Find a healthy way to let your feelings out. It’s OK to cry and let your feelings out naturally. Sometimes expressing feelings helps to release them. Deep breathing while feeling the emotions, writing down the feelings, or talking with someone you trust, or calling a hotline (see resources below) can all help. Listening to sad music or watching a sad movie can feel good to some people who are feeling alone in sadness.
Move your body. Walking, running, dancing, or other exercise can make a big difference in mental health as well as physical health. There are a lot of options for free online yoga, dance, and exercise classes. on YouTube (and other places too).
Be as kind to yourself as possible. If you are feeling crummy, there is a reason. If you have an easier time having compassion for friends or strangers, imagine what you would say to someone else feeling the way you do.
Try volunteering. We also mention volunteering above under Connection. For a lot of us, giving to others can help us to feel better. If you are worried about feeling lonely, bored, or down and have some energy to give others, volunteering can help. See the section on Volunteer opportunities in our page on winter activities for Youth. The agencies listed accept youth and adult volunteers.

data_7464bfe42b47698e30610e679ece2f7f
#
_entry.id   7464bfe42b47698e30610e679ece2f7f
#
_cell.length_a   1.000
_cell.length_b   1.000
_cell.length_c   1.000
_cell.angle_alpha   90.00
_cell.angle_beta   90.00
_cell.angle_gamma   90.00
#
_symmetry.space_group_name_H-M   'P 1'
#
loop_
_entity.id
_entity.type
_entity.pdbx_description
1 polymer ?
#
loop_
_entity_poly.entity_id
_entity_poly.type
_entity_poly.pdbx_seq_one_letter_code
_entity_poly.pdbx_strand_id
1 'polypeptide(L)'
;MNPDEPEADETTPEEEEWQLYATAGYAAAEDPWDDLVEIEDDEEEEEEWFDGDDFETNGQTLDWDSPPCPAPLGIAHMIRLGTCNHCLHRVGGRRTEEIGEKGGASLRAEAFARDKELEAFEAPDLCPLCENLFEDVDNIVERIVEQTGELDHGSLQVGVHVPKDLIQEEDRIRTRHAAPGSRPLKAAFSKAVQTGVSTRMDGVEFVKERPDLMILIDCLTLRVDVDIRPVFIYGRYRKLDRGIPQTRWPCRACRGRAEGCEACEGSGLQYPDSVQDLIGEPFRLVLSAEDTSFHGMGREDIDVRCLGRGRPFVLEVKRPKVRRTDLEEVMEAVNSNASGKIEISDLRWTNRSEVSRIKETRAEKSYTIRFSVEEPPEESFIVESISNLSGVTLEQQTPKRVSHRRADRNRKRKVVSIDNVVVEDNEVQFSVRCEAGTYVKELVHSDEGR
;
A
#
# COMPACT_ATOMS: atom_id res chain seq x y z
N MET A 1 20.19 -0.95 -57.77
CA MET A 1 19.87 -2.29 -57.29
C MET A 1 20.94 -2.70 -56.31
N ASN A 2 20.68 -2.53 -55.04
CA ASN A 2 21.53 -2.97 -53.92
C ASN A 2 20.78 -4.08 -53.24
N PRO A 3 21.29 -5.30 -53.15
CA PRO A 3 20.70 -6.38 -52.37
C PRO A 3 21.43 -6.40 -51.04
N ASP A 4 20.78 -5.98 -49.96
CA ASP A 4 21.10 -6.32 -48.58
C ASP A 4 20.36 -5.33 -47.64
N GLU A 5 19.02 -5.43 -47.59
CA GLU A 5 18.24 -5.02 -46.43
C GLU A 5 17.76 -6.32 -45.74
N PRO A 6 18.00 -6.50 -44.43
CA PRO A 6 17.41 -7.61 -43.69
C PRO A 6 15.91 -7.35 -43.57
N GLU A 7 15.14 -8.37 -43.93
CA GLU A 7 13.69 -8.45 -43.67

Reach out. Seek help or offer these resources to others if you think it might help. You don’t have to be sure you need it. You can give it a try and see how it feels. Find local and national mental health and support resources here, including some places that are open 24/7.
How to talk to loved ones when you’re worried about their mental health
This article, with an accompanying 3 minute video, has concrete tips for noticing when loved ones are having a hard time and how to support them. It’s part of The Washington Post’s free COVID coverage and includes links to related content, including Could therapy ease your coronavirus stress? How to decide, what to expect and where to find it as well as mental health resources.
Covid means Thanksgiving and Christmas will be a bummer. Don’t make it worse by urging joy. This mental health-focused article from NBC reminds us that it can help to acknowledge that it’s hard being apart from loved ones and offers tips for coping. While we think there are ways for many of us to create joy and connection this season, the reminder to be present with feelings – our own and others’ – is key for supporting mental health. (The video excerpt on the page focuses on other aspects of Thanksgiving and may change, so we can’t specifically recommend it.)
Check out and share our Tips for Reducing Stress and Boosting Happiness post, which includes science-based ways to boost natural happiness chemicals in our brains.
Last but not least…Find Ways to Laugh. It may seem counter-intuitive or even impossible if you’re feeling down, but laughter can help (as long as you also give yourself permission to feel sad). You probably know what types of comedy you like. Maybe it’s time to watch an old favorite. Who in your life makes you laugh? Can you both make time to talk on the phone or a video chat? And there’s always YouTube! Sure, there are lots of funny cat videos. Maybe it’s time to try silly hamsters. Ever tried laughter yoga? It can seem super goofy, but if this video gets you laughing, great!